American "Do Not Call List"

Are there any statistics available for the percentage of American homes who are on the Do Not Call List registry? Any clue as to where I could find them?

–SMM

8 seconds on Google and the first result was this… http://www.ftc.gov/bcp/edu/microsites/donotcall/pdfs/DNC-Registrations-10-06-2008.pdf (pdf)

172 million registrations. And 300-ish million Americans in 140-ish million households.

Seems like the FTC has a winner there. now all we have to do is force all charities and political organiations under teh do not call rules.

I agree that charities are a pain. See, the only one that calls me (once a year) is a law enforcement charity. I always feel like I’m saying ‘I hate cops!’ when I turn them down. It’s not that; only that I have my own expenses, and I feel they have other options to collect donations than calling people and making them uncomfortable.

However some people don’t mind calls from political groups or charities, and charities in particular seem to have suffered from reduced government grants.

There should be an option to opt out of calls from charities or political orgs, or both; but I don’t believe there should be a blanket ban.

IMHO.

Wow! 8 seconds!

I wonder if the remaining people not on it are getting hit even harder by telemarketers these days or if the program is shutting down or, more likely, shifting the industry into another model. I don’t want to think about the days before the Do Not Call registry. I was getting about 10 - 20 a day if I stayed home all day and counted them.

Maybe true but it sure don’t have a vibrant ring of truth to it.

Our household actually experienced a significant decline in unsolicited calls in recent months. To my knowledge we are not on any do not call lists as the land line phone is used only for the computer and not used for incoming or outgoing phone calls. Perhaps ISP put us on some kind of list.

Don’t forget to report people if you are on it and get a call. I know of at least one company that the government took action against due to a large amount of reports.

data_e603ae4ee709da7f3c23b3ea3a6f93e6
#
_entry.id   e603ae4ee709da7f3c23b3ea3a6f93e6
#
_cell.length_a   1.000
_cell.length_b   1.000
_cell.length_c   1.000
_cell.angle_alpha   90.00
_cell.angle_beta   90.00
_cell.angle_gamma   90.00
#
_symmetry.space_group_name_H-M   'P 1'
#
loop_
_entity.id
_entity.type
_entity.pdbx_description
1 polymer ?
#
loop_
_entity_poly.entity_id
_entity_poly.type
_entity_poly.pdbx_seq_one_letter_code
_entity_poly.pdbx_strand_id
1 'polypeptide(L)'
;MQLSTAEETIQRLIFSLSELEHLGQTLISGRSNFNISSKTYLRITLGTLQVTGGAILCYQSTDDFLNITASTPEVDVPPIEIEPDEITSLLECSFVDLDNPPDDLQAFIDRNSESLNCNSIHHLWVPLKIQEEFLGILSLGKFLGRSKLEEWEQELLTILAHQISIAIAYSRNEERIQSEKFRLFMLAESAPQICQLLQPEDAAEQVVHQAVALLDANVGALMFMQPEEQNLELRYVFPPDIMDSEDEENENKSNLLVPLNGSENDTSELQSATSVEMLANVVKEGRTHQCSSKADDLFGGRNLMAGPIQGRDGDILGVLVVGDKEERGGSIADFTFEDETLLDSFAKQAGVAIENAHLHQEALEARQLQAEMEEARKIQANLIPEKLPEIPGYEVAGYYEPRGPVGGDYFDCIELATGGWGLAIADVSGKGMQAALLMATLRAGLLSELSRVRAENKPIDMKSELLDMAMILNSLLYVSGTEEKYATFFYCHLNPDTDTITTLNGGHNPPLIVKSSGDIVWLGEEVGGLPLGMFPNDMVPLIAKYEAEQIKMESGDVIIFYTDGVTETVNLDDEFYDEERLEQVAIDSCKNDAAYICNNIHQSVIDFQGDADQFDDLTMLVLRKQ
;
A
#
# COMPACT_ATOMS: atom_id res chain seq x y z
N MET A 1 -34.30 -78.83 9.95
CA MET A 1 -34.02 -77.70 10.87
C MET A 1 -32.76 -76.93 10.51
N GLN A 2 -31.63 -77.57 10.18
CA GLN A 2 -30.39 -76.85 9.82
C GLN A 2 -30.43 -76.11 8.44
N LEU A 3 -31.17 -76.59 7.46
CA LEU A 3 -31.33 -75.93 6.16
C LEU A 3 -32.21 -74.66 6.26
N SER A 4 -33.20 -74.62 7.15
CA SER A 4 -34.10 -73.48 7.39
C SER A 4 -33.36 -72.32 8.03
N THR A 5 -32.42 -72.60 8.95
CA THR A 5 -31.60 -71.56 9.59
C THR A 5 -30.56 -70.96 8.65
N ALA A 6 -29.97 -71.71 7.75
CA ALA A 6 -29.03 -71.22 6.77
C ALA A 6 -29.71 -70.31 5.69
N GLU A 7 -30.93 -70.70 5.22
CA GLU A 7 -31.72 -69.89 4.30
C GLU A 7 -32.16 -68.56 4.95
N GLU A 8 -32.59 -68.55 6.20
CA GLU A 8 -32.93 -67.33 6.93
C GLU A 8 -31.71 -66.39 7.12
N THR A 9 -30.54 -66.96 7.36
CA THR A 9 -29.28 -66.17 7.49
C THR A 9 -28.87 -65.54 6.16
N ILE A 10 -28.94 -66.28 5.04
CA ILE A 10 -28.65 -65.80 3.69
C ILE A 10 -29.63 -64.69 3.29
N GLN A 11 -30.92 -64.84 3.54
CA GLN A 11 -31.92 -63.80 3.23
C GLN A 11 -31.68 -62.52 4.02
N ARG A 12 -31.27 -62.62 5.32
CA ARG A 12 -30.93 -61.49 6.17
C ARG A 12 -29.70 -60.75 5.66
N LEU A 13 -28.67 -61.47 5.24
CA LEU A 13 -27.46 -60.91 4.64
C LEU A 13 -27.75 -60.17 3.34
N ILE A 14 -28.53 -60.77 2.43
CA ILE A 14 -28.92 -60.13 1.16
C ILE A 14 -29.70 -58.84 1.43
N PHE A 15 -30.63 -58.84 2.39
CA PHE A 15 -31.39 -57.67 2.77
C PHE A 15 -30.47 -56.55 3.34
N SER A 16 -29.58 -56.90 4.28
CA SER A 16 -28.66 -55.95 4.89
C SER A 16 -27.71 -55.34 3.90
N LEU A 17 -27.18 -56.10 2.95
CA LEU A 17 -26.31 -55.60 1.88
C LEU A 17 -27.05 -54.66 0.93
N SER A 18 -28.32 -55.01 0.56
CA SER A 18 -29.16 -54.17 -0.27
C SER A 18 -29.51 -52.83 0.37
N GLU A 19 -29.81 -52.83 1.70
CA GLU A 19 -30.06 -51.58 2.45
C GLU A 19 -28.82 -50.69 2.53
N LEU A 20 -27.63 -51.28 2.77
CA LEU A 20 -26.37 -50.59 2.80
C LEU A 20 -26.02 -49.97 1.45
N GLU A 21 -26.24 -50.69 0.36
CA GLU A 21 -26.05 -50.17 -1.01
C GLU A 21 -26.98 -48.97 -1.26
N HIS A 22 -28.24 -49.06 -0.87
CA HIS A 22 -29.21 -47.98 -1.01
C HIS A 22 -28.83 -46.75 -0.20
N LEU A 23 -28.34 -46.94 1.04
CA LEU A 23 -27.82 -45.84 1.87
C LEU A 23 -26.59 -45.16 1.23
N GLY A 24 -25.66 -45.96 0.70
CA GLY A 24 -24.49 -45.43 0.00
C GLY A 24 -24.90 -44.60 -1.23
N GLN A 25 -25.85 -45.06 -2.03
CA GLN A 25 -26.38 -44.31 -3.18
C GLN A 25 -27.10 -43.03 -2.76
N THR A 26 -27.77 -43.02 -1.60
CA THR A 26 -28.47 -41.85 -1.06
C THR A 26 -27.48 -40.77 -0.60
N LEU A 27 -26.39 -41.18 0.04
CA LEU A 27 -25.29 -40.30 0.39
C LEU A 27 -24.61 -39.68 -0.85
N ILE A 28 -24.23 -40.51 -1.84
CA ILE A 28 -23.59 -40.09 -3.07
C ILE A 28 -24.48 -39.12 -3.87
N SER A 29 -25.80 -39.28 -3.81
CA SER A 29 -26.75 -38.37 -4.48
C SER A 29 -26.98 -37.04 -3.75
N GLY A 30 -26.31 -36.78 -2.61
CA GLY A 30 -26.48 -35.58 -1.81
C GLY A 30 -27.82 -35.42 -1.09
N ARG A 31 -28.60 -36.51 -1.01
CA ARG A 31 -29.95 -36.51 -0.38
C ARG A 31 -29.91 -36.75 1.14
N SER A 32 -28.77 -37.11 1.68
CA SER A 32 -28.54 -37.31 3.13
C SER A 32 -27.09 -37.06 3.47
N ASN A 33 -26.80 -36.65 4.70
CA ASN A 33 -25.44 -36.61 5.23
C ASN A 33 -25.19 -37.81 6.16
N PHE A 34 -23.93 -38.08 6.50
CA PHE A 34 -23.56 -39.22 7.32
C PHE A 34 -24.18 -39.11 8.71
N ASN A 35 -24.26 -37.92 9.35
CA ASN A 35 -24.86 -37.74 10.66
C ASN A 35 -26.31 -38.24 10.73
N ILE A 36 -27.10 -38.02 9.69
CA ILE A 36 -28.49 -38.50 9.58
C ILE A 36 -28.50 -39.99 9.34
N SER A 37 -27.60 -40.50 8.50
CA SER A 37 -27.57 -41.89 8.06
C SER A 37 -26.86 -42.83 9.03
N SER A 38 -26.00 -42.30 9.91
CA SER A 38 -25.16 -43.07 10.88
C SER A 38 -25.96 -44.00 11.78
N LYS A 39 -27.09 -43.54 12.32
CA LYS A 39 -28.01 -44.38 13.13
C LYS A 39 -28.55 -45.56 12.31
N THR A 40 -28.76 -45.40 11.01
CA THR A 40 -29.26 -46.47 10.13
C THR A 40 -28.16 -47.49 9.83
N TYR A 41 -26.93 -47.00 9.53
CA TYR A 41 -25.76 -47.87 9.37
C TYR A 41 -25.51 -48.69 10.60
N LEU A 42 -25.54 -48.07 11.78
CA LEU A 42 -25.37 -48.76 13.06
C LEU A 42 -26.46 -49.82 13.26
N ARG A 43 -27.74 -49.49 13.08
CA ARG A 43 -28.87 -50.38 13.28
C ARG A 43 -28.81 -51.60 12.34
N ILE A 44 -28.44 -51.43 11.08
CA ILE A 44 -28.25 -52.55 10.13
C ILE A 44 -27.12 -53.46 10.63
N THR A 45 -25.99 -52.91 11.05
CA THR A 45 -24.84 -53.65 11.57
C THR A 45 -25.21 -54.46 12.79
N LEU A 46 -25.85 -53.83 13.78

I’ve noticed that after the FTC sued Voice Touch and Transcontinental Warranty, those cunts with the automobile warranty robocalls, I get way fewer telemarketing calls.

Yay, the FTC manages to shut down one of the biggest scourges of mankind.

I reported them at least a dozen times, and wrote my congressperson to complain. Just to blow off steam, occasionally actually answered the phone, waited for a human and then screamed obscenities until they hung up. Sometimes I’d actually talk to them for a while and give them fake information just to get their hopes up and then start screaming at them. Yeah, my neighbors probably think I’m insane, but it made me feel better. I’m hoping I made a few of the telemarketer criminals quit their jobs.

The damn problem was figuring out who was behind those calls. They spoofed the numbers on caller IDs to hide their actual phone numbers. If you waited until you got someone and asked who they were, they’d hang up on you.

I was one of those who pretended to want to actually buy the garbage warranty protection in order to locate who these guys were. There were dozens of people all over the U.S. who did similar things and later reported their findings to Verizon and AT&T who had filed John Doe cases against these cretins because they had no idea who the people behind this were and the FTC who had millions of complaints but no idea who to file a complaint against them.